What is a soldier?
Soldiers are heroes.
Jean M Twenge Ph.D., wrote about Army Staff Sergeant Salvatore Giunta and his experience during a battle: “In this job, I am only mediocre. I’m average. This was a situation that we were put into. I was just one brush stroke in that picture, and everyone else was one brush stroke in that picture. And while it wasn’t the first brushstroke of that picture, and it wasn’t the last brush stroke in that picture, and it wasn’t the best, it was just another brush stroke that helped complete this picture.”
Many would hold that soldiers are heroic and worthy of praise. It’s not difficult to see why. When people decide to join the army, they are making a conscious decision to leave their family and friends behind. They leave the comfort of their homes and go through rigorous, sometimes merciless, training sessions.
All for what? For their country, the nation, and the people who live in it. Once the training is done, they’re thrown into the heat of battle, where they risk their lives. They fight in the name of their country.
These men and women who sign up to fight in the army are making the ultimate sacrifice. Regardless of what side a soldier chooses, deciding to fight and possibly die for one’s country is a commendable act. It’s an act of putting others before oneself.
Soldiers choose to dedicate their lives to their country, despite many other, possibly more convenient, options. That is certainly something worthy of praise–something heroic.
Soldiers are monsters.
Others hold that these people are monstrous and should be loathed. Their entry into the army is a free pass to kill. One could even say it’s their special skill to kill on command. Indeed, soldiers can murder those they barely know. It’s in the job description, after all.
“There was an incident not long ago where a veteran had a violent outburst, and the media was all over it, talking about how folks with PTSD are violent,” Francine Roberts, PsyD told The Nation’s Health. “But the opposite is the truth. Veterans have no more potential for violence than anyone else.”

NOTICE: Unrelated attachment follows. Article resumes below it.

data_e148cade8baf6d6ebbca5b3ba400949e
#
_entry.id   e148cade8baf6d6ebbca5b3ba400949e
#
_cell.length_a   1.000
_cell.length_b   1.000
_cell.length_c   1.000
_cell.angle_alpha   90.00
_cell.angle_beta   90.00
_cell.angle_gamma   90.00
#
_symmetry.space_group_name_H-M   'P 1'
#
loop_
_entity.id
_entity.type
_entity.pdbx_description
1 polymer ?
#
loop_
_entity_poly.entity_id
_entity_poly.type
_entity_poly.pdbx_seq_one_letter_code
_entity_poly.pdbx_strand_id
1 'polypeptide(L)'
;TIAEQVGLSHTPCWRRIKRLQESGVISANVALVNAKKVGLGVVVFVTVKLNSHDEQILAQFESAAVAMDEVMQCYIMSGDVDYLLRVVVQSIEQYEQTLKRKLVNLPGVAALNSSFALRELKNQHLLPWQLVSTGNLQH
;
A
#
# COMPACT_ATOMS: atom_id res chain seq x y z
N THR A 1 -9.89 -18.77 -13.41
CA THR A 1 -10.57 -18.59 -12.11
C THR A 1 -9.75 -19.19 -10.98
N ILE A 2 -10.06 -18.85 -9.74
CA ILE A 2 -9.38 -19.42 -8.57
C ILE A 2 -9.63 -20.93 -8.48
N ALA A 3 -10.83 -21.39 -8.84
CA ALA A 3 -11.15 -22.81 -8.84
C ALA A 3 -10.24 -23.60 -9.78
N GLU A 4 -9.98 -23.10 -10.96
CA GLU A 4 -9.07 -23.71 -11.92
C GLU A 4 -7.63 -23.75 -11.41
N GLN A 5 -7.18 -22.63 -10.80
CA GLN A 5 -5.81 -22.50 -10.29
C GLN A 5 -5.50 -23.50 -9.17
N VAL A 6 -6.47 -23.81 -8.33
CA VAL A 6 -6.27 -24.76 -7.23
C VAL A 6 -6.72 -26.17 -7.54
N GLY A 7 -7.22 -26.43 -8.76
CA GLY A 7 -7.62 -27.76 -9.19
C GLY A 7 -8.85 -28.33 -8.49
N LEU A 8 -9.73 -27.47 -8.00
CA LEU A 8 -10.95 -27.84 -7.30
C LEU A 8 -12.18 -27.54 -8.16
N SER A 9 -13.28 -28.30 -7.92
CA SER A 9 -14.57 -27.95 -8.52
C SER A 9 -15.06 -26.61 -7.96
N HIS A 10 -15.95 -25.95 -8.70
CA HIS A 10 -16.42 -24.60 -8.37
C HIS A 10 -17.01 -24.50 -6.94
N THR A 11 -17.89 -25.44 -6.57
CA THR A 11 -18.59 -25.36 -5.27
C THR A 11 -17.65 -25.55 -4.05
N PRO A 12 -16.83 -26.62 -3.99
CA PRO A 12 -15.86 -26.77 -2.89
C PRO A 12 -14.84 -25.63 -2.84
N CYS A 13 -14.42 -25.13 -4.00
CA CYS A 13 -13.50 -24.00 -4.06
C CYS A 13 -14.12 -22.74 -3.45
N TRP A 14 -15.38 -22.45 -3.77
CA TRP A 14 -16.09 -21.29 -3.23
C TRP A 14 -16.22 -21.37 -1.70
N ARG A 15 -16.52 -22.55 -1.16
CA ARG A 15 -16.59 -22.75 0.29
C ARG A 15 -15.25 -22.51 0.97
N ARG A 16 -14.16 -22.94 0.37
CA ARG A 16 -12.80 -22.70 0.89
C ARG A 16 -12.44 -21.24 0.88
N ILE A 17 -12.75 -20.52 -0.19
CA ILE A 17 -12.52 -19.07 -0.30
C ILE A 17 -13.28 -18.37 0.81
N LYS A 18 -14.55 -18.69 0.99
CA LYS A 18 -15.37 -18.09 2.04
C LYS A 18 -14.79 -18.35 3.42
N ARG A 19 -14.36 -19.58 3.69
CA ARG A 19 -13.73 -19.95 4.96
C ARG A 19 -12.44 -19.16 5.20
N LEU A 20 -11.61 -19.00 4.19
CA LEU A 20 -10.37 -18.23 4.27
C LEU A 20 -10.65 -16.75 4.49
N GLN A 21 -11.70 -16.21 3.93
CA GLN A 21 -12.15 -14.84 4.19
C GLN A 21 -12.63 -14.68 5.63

In the heat of battle, there are only those who are with you and those who are against you. One must simply protect the former and shoot the latter. Faces and names don’t matter.
What’s more, these people could be fighting for all the wrong reasons. True, they did give up a lot when they decided to enter the army. But what good would that be if they were fighting for the wrong?
Soldiers make themselves commodities–weapons that simply point and shoot. And there isn’t anything heroic about that.
Soldiers are humans.
We sometimes forget that these “heroes” or these “monsters” are just like us–humans.
Underneath all the badges and armor is a colleague, a comrade-in-arms, and a brave fighter. Behind the war paint and the rugged exterior is a parent, a sibling, and a son or daughter. Look past the stern expression, the battle scars, and the intimidating aura. Underneath all that is a human.
Humans can be heroes. They can choose to be altruistic and fight for the people of their country. They can choose to leave their lives behind for the sake of some greater good. And they can do things that are more than worthy of praise.
“I think there’s no substitute for people being able to number one, hear prestigious leaders talk about their own struggles with psychological injury. And the other thing is for them to see visibly that someone who has faced and gotten treatment for psychological injury continues to have a flourishing military career. I think the stigma is still a significant barrier in all of the military forces for officers and staff NCOs.” – Jonathan Shay, psychiatrist.
Humans are also fallible, able to make mistakes, like anyone else. This, however, does not make them monsters. When they fight for the wrong reasons, it’s not always their fault. Sometimes the blame falls on the higher-ups whose hearts are no longer in the right place. Yes, death is in the job description, but as sad as it seems, bloodshed is an inevitable consequence of war. Moreover, these men and women do not simply devolve into mindless, trigger-happy puppets. Many still have a choice in the matter. Many still listen to their conscience.
Soldiers are humans too. We mustn’t forget that.